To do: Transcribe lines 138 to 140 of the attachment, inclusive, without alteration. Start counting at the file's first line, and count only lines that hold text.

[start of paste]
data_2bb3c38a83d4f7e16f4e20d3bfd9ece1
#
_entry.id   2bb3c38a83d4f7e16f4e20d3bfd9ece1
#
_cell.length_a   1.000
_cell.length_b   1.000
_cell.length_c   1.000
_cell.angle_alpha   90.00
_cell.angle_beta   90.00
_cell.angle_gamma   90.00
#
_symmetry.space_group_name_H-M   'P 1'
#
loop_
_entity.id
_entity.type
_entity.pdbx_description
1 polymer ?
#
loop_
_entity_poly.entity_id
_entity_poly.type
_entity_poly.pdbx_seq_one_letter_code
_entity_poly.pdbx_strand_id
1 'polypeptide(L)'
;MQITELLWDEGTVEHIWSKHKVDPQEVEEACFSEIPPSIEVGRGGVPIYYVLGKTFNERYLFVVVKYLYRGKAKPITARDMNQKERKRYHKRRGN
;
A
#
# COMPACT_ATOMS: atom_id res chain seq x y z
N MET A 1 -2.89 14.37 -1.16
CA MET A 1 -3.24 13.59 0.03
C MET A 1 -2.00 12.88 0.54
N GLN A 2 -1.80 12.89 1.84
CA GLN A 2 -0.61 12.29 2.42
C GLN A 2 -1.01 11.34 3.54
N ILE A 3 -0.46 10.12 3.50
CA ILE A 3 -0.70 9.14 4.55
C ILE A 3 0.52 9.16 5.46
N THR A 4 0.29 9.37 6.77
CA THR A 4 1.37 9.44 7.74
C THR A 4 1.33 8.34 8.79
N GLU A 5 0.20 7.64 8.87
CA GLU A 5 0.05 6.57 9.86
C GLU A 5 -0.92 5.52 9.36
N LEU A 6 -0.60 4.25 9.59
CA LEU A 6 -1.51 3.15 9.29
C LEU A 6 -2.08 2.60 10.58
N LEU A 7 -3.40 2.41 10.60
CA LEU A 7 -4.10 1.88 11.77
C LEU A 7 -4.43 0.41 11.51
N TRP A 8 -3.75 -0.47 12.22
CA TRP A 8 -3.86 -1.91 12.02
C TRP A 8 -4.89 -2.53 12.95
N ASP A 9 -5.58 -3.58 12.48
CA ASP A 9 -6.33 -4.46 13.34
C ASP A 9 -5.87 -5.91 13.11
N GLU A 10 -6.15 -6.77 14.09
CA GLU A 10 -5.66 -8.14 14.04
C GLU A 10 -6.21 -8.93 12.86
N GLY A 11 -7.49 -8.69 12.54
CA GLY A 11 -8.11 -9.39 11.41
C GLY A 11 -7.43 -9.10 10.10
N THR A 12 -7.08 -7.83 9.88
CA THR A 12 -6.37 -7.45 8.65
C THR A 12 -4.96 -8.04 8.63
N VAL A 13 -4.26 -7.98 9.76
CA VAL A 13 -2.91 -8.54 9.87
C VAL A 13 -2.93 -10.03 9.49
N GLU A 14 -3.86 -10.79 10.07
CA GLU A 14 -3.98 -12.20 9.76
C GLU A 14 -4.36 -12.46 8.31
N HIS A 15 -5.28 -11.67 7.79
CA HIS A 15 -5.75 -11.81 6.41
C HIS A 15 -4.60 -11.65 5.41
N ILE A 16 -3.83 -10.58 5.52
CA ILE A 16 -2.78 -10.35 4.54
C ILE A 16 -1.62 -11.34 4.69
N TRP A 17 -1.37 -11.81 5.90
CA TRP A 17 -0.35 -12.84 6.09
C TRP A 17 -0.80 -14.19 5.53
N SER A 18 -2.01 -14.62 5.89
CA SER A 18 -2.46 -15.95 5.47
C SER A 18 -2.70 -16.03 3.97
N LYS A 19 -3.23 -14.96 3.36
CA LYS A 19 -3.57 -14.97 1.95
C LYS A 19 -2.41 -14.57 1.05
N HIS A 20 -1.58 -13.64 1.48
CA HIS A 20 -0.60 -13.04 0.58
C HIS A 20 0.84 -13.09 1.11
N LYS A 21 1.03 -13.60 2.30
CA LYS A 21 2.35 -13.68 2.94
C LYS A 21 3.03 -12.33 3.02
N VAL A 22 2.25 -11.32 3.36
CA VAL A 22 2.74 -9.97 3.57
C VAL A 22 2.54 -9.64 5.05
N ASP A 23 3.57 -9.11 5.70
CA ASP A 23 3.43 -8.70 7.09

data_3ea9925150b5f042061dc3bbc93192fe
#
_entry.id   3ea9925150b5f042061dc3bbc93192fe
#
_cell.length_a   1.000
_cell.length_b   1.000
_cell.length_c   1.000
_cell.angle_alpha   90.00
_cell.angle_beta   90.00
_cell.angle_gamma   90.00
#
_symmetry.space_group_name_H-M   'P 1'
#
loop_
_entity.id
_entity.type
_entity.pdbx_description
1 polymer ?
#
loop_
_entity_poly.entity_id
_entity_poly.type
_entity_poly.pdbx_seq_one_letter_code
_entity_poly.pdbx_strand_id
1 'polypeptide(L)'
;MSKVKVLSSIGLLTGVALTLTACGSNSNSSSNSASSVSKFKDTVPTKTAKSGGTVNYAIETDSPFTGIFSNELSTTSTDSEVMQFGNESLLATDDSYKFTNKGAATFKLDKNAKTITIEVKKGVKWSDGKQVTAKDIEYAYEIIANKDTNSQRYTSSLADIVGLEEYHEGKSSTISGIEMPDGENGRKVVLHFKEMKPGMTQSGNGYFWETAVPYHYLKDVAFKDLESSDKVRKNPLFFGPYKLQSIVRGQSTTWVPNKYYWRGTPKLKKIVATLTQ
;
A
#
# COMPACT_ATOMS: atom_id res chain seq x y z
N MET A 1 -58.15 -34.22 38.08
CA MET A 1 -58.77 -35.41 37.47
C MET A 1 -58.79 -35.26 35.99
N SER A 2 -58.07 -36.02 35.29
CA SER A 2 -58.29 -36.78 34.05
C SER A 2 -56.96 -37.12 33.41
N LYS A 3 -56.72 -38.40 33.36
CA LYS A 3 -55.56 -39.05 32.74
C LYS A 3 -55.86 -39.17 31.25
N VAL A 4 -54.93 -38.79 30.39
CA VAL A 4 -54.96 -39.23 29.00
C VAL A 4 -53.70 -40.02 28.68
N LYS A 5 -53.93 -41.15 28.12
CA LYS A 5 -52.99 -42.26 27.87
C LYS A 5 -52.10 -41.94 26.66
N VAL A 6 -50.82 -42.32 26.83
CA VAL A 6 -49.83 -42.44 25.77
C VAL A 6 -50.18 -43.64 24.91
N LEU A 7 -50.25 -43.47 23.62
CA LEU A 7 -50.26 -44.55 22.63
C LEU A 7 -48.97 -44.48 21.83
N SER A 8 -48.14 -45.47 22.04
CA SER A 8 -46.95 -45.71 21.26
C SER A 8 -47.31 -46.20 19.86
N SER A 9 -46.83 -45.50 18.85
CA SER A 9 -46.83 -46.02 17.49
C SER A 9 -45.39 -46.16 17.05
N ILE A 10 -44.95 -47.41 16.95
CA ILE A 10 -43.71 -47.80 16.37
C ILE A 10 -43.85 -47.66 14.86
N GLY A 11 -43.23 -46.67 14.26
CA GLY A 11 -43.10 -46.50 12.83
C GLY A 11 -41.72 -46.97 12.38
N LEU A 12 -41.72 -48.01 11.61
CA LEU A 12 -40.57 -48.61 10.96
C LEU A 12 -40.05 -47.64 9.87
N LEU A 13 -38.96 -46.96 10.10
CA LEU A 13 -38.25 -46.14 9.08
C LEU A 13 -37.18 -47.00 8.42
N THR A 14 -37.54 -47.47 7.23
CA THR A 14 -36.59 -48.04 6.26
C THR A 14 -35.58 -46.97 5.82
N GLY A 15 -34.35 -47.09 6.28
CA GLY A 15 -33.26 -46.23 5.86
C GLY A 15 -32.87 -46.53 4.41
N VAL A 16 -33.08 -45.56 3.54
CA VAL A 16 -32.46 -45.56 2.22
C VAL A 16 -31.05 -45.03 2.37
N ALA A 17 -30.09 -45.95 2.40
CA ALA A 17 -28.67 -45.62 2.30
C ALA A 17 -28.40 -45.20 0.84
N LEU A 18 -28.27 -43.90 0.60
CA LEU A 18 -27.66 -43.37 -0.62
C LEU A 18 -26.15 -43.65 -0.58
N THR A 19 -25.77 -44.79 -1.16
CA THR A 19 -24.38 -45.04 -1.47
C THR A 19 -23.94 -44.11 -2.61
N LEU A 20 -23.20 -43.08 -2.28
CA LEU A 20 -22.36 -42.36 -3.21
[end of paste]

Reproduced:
N VAL A 4 -54.93 -38.79 30.39
CA VAL A 4 -54.96 -39.23 29.00
C VAL A 4 -53.70 -40.02 28.68